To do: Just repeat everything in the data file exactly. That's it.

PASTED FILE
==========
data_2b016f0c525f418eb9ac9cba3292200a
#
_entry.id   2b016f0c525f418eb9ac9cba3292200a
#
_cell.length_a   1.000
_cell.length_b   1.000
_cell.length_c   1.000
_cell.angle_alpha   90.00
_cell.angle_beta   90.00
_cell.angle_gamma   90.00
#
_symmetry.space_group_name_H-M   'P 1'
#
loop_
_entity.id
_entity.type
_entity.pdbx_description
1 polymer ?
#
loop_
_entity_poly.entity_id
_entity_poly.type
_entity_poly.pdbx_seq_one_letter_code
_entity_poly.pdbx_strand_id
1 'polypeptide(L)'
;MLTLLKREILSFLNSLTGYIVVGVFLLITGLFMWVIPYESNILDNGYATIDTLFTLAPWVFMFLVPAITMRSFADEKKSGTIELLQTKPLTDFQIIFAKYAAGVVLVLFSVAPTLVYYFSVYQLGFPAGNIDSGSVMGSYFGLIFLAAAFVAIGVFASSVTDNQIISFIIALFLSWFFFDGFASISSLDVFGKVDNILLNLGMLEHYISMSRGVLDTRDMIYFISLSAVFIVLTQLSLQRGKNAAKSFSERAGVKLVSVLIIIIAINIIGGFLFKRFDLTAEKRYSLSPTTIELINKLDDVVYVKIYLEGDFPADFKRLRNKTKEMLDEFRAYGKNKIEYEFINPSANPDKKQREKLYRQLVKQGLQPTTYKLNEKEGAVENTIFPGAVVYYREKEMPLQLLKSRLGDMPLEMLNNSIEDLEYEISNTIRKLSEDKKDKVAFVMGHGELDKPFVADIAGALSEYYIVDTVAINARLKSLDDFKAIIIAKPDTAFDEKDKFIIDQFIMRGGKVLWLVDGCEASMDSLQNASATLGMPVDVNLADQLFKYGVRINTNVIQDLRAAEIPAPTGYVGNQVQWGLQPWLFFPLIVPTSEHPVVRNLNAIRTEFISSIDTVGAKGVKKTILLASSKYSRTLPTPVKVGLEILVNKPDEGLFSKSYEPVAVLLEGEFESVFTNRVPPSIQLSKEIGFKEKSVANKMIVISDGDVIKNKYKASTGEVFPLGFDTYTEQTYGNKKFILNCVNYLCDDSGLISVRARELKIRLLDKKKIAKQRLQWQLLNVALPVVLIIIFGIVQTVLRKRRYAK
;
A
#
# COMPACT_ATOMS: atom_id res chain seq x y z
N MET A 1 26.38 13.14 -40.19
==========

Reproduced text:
data_2b016f0c525f418eb9ac9cba3292200a
#
_entry.id   2b016f0c525f418eb9ac9cba3292200a
#
_cell.length_a   1.000
_cell.length_b   1.000
_cell.length_c   1.000
_cell.angle_alpha   90.00
_cell.angle_beta   90.00
_cell.angle_gamma   90.00
#
_symmetry.space_group_name_H-M   'P 1'
#
loop_
_entity.id
_entity.type
_entity.pdbx_description
1 polymer ?
#
loop_
_entity_poly.entity_id
_entity_poly.type
_entity_poly.pdbx_seq_one_letter_code
_entity_poly.pdbx_strand_id
1 'polypeptide(L)'
;MLTLLKREILSFLNSLTGYIVVGVFLLITGLFMWVIPYESNILDNGYATIDTLFTLAPWVFMFLVPAITMRSFADEKKSGTIELLQTKPLTDFQIIFAKYAAGVVLVLFSVAPTLVYYFSVYQLGFPAGNIDSGSVMGSYFGLIFLAAAFVAIGVFASSVTDNQIISFIIALFLSWFFFDGFASISSLDVFGKVDNILLNLGMLEHYISMSRGVLDTRDMIYFISLSAVFIVLTQLSLQRGKNAAKSFSERAGVKLVSVLIIIIAINIIGGFLFKRFDLTAEKRYSLSPTTIELINKLDDVVYVKIYLEGDFPADFKRLRNKTKEMLDEFRAYGKNKIEYEFINPSANPDKKQREKLYRQLVKQGLQPTTYKLNEKEGAVENTIFPGAVVYYREKEMPLQLLKSRLGDMPLEMLNNSIEDLEYEISNTIRKLSEDKKDKVAFVMGHGELDKPFVADIAGALSEYYIVDTVAINARLKSLDDFKAIIIAKPDTAFDEKDKFIIDQFIMRGGKVLWLVDGCEASMDSLQNASATLGMPVDVNLADQLFKYGVRINTNVIQDLRAAEIPAPTGYVGNQVQWGLQPWLFFPLIVPTSEHPVVRNLNAIRTEFISSIDTVGAKGVKKTILLASSKYSRTLPTPVKVGLEILVNKPDEGLFSKSYEPVAVLLEGEFESVFTNRVPPSIQLSKEIGFKEKSVANKMIVISDGDVIKNKYKASTGEVFPLGFDTYTEQTYGNKKFILNCVNYLCDDSGLISVRARELKIRLLDKKKIAKQRLQWQLLNVALPVVLIIIFGIVQTVLRKRRYAK
;
A
#
# COMPACT_ATOMS: atom_id res chain seq x y z
N MET A 1 26.38 13.14 -40.19